When it came to Guillen, the sergeant would bypass her squad leader to call her directly, often just to make certain that she was still around, according to the report. He often spoke to Guillen in Spanish, and she told someone, whose name was redacted in the report, that he once said inappropriate things during a unit urinalysis.

The sergeant was the subject of two formal inspector general complaints that were investigated and the allegations confirmed, as well as an informal inspector general complaint and an equal opportunity complaint, according to the report.

Leaders held a sensing session and counseled the sergeant after the two formal complaints in August 2019.

Afterward, the sergeant was moved on Feb. 15, 2020, from one platoon to another position that was redacted from the report, though his leaders were aware of complaints on his “leadership style.” Another person, whose name is redacted from the report, agreed they would watch and see if anything changed with the sergeant.

‘We were not walking the talk’Similar to the report released in December, Murray’s investigation uncovered the 3rd Cavalry Regiment failed to properly train soldiers and leaders about the SHARP program and how to deal with reports of harassment or assault. The unit also failed to respond to command climate surveys that showed this deficit and other problems related to trust and inclusion.

One unit member told investigators that while the 3rd Cavalry Regiment had high performance marks on its training exercises and a great safety record, this didn’t mean that the health of the unit was strong.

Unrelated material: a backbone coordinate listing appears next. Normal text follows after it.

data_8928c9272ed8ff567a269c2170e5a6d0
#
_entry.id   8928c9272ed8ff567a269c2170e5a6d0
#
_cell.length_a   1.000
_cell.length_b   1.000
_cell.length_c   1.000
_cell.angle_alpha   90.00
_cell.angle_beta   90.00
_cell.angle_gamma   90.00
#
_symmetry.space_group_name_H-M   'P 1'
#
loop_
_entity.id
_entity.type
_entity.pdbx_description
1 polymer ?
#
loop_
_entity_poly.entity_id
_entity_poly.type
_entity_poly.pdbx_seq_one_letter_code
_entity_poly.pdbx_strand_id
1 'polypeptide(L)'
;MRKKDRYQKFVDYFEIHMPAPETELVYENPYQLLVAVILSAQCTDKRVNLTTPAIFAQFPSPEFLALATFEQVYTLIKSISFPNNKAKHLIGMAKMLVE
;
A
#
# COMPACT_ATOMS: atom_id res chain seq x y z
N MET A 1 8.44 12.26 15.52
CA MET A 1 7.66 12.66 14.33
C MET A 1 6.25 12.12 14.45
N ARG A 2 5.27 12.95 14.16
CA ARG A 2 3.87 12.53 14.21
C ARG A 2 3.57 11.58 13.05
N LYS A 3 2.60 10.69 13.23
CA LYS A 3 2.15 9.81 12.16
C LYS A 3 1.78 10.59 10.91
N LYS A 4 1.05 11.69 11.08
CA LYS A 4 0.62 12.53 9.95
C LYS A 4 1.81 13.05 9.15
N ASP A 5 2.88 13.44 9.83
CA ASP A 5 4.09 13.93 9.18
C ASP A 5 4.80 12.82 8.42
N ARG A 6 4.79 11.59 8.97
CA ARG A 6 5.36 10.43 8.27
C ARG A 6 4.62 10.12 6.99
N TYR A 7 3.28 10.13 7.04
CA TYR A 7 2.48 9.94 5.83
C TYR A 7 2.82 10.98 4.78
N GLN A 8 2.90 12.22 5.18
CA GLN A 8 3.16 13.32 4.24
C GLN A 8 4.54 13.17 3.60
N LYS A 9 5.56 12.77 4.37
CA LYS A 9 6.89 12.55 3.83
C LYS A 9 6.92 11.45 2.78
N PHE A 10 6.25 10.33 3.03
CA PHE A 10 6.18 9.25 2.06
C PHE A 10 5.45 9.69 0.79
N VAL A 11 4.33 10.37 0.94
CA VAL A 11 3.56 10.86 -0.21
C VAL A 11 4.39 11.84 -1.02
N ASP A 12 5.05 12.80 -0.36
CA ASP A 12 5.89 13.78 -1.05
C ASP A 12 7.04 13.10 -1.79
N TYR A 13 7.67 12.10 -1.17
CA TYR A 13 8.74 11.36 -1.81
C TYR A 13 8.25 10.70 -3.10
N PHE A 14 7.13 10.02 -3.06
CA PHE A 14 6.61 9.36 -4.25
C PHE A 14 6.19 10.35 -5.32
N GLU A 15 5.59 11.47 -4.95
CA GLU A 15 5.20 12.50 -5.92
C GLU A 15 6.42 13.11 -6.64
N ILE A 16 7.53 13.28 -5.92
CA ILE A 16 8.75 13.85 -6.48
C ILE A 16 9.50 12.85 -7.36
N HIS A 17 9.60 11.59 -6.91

“I just felt that we needed more time with people based on the climate surveys. I felt like we were not walking the talk. We needed to work on standards and discipline, and take it to the next level, and I felt like we weren’t there,” the soldier told investigators.

During the course of the investigation, Murray also found noncompliance with protocols in place because of the ongoing coronavirus pandemic and some accountability checks on soldiers in the barracks were reported incorrectly. Leaders also did not follow required protocols for critical information reporting and serious incident reports, which outlines exactly when to move an incident up the chain of command.

Murray said things have changed in the year since Guillen’s death and the unit and Fort Hood began to take a deep look at itself. The entire base has pivoted toward a “people first” approach and soldiers and units are meeting Army standards for SHARP training. He outlined several recommendations to build upon those efforts.

Army Forces Command has also begun offering units more time in the work schedule to focus on relationship building.

“At every echelon, leaders must engage with their people, build trust, and reinforce this trust with every action and decision,” Garrett said. Twitter: @Rose_Lori

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Rose L. Thayer is based in Austin, Texas, and she has been covering the western region of the continental U.S. for Stars and Stripes since 2018. Before that she was a reporter for Killeen Daily Herald and a freelance journalist for publications including The Alcalde, Texas Highways and the Austin American-Statesman. She is the spouse of an Army veteran and a graduate of the University of Texas at Austin with a degree in journalism. Her awards include a 2021 Society of Professional Journalists Washington Dateline Award and an Honorable Mention from the Military Reporters and Editors Association for her coverage of crime at Fort Hood.